My Favorite Intermissions is a English-speaking blog specialized in the field of classical music and opera. As such, My Favorite Intermissions is a qualified source of soClassiQ, like classicalexburns or Guardian and many others. The oldest article indexed by soClassiQ is dated 2009-10-29. Since then, a total of 62 articles have been written and published by My Favorite Intermissions.
My Favorite Intermissions seems to be on pause right now, since no article has been published for 3 months. The last article in My Favorite Intermissions, "I [heart] Ildar.", is dated 2013-10-03.
"On pause" does not mean, however, that My Favorite Intermissions will not resume its activity soon, nor that its articles are less interesting than another more active source.
This editorial activity is no different from that recorded for the previous period.
My Favorite Intermissions has been selected by soClassiQ to be among its qualified sources because we believe that its articles fully contribute to the knowledge of classical music and opera. Because it is up to everyone to make their own opinion, to love My Favorite Intermissions or to prefer other writings, all our visitors and members are invited to discover My Favorite Intermissions. If you like it, feel free to add it to your browser bookmarks or soClassiQ bookmarks (for its members, with the button below). This will allow you to come back to it easily and regularly.
Add this page to your soClassiQ bookmarks
It's no good telling you to catch Mefistofele in this run (as documented by the Closing Night Whoop we heard once the curtain finally went down) or in any other since people don't do it nearly often enough. Rumor has it, though, that this resuscitation of Carsen's perfect production serves to dust it off for the Met in a couple of years. For you who still live at the Met, I hope it's true, and I wish you Ildar Abrazakov. Just when you're done, give him back. Here is what I can tell you about Mefistofele, none of it factual since you could find that on Wikipedia if you wanted: 1) People you drag along who are ambiv about Italian opera will find it slightly more interesting than more standard rep 19th c Italian stuff but may still file it under "19th c Italian ridiculousness." […]
In mere hours I will be at Mefistofele at the War Memorial (do people say that?), which is exciting though I've been sleeping so weirdly I'm afraid I'm going to have that kind of operatic narcolepsy that creeps upon me even at things I've been eagerly awaiting. I mean seriously there I was during the first scenes of Onegin, bending my fingers back to try and stay awake. They should make special little opera forks for stabbing yourself in the arm when you've gotten too little rest, or to be used in the event of Fidelio. It seems dumb to blog it when tonight is, I think, the last night, but I suppose I will anyway. Right now I'm listening to Gurrelieder, which I wish symphonies were required to put on once a year, and googling things that will be more relevant when I have a job, […]
Holy what?! [Ok Youtube absolutely refuses to let me post it directly so the link is ici ] It's horribly sync'ed and her voice isn't in great shape and, um, the preview makes it looks like I may have the wrong video but wow and things. Wait for "der Vater GRAUSSET'S"! And I spoke too soon because what follows is a setting of Joyce Kilmer's "Trees" that amuses me probably more than is right.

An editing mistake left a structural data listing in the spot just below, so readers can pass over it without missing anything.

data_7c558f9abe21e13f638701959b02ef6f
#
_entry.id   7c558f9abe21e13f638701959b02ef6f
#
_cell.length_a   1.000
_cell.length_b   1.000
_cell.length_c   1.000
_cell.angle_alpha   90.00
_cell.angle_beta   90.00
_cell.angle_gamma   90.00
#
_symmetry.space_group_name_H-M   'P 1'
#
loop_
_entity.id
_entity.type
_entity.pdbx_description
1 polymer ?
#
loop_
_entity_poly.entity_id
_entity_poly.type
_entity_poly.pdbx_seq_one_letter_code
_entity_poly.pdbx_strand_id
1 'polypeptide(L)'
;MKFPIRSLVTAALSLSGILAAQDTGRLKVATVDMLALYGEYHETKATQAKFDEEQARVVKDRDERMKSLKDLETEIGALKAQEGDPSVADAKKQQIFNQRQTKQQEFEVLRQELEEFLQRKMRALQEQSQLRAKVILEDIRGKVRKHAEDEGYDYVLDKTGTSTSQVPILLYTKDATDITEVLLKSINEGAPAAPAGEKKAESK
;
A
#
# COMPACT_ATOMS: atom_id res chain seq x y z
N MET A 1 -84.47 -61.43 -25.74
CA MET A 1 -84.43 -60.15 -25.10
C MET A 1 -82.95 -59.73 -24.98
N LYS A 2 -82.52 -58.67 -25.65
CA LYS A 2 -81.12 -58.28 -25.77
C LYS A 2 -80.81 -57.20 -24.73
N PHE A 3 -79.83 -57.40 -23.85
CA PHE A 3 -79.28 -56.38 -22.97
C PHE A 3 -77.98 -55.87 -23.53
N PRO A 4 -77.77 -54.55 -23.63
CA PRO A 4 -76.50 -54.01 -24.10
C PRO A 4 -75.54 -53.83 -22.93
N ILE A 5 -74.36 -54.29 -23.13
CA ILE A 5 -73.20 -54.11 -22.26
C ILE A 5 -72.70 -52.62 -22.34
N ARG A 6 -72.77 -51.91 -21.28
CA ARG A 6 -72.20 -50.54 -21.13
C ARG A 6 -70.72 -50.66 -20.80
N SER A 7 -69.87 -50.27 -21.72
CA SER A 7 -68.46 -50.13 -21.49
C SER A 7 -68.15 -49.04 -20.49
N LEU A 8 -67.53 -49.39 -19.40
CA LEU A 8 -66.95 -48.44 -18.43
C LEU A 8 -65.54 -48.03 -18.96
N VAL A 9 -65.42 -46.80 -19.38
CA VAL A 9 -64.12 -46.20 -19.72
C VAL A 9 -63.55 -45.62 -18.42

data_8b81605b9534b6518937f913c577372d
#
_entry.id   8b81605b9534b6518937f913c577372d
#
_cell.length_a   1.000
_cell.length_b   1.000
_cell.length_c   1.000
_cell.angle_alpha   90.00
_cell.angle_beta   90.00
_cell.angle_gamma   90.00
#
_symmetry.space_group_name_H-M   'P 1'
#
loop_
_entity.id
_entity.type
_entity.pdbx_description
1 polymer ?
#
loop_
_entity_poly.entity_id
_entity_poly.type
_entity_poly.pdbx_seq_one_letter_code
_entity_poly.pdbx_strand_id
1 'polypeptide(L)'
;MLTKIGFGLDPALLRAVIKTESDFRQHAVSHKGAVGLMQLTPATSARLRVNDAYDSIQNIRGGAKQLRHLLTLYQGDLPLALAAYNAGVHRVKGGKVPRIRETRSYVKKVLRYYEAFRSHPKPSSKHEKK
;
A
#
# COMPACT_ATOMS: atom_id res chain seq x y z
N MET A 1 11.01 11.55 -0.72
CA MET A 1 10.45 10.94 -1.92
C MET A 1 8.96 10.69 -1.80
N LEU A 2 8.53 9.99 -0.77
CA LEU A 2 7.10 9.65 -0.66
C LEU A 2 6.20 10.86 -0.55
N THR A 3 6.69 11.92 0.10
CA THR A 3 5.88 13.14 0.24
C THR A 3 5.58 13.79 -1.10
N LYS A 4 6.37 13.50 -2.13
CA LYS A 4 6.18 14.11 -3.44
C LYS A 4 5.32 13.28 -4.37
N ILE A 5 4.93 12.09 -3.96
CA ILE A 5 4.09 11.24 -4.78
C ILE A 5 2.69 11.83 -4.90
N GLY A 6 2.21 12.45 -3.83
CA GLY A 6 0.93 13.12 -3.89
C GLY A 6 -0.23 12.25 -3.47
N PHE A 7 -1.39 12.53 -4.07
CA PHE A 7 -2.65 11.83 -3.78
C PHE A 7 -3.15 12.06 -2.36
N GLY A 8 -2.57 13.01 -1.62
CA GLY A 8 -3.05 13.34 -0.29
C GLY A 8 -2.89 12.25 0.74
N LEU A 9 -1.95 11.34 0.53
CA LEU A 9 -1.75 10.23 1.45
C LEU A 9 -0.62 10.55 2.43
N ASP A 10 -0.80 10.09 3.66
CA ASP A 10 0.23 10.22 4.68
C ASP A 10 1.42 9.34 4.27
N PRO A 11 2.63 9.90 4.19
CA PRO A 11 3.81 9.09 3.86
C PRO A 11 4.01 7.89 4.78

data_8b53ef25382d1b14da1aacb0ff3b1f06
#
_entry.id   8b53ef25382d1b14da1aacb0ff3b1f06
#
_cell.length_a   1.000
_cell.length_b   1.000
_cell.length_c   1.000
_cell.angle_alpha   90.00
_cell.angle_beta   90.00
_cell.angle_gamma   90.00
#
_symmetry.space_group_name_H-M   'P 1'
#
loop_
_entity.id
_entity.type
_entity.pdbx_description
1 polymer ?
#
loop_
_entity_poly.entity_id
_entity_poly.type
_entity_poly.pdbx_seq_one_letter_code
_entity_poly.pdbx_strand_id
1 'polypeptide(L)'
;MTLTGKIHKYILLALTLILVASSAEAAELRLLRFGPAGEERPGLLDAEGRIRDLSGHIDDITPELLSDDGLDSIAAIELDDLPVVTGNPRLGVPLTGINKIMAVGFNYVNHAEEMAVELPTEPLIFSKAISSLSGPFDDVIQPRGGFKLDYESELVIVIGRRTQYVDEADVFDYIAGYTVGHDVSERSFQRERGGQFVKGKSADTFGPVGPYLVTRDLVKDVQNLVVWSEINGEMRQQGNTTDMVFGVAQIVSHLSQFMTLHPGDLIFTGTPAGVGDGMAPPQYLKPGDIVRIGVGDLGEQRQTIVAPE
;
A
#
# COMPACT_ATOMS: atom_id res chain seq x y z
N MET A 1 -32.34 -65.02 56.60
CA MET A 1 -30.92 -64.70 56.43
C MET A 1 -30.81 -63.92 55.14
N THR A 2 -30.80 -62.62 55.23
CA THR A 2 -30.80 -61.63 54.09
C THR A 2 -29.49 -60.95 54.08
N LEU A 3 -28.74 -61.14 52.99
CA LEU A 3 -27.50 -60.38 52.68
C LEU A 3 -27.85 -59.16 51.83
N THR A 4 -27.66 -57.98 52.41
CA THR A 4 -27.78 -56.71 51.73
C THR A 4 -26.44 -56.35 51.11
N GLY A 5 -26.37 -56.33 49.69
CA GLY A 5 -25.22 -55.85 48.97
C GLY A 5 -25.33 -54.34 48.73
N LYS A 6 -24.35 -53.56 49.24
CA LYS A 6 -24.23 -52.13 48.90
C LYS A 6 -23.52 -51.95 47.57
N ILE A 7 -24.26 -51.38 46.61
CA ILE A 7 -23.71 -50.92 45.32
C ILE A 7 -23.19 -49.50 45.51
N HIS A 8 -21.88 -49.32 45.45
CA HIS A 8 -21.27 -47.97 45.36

And what an evening. Everything but the bloodhounds snappin' at my rear end. So, one of the reasons I stopped blogging was the creeping realization of the extent to which my reactions to things are colored by my own stage business. There were not enough grains of salt with which to take my opinions, some nights. This is one of those, really. Five hours after the end of the performance I would be half asleep on a train rushing through, well, not to get too grand and romantic, Delaware or something, having left New York City for good. You may imagine I was not the most objective of critics. But I'll give you some impressions. The performances were generally of a very high caliber, just as they promised to be on paper--Kwiecien less than the others, it must be said. It was […]
For a long time I have said that, notwithstanding the monumental courage of the fags and dykes and drag queens that stood up to oppression years before I ever had to think about any of it, without the support of straight people, we would just be 100% fucked. I am always particularly moved by unsolicited displays of support. This made me cry. It is a bleak moment in history in so many ways, and watching Putin's obvious campaign of scapegoating build toward something terrible is the most helpless, awful feeling. There's not a lot any of us can do, but this is the big-hearted gesture of a true friend. (Who happens also to be among our finest artists. ) Thank you, Joyce DiDonato.
I realized last night, reading the news of Dolora Zajick's indisposition, that one reason I hadn't made any mental plans to see Dolores Claiborne is that...well, I don't read Stephen King. I don't like horror as a genre and the one time I stood around in the Borders by Madison Square Garden reading first pages of them, seeing if any would grab me enough to join the rest of the human race in having read his novels, I found his writing per se miserably flat and unengaging. So but the point is I don't know his stuff, certainly haven't seen any of the movies* outside of famous clips that show up on tv, and kept thinking "how the hell are they going to do that scene where Dolora Zajick has to take a sledgehammer to some poor baritone's ankles?" Wrong novel. At this point the drag […]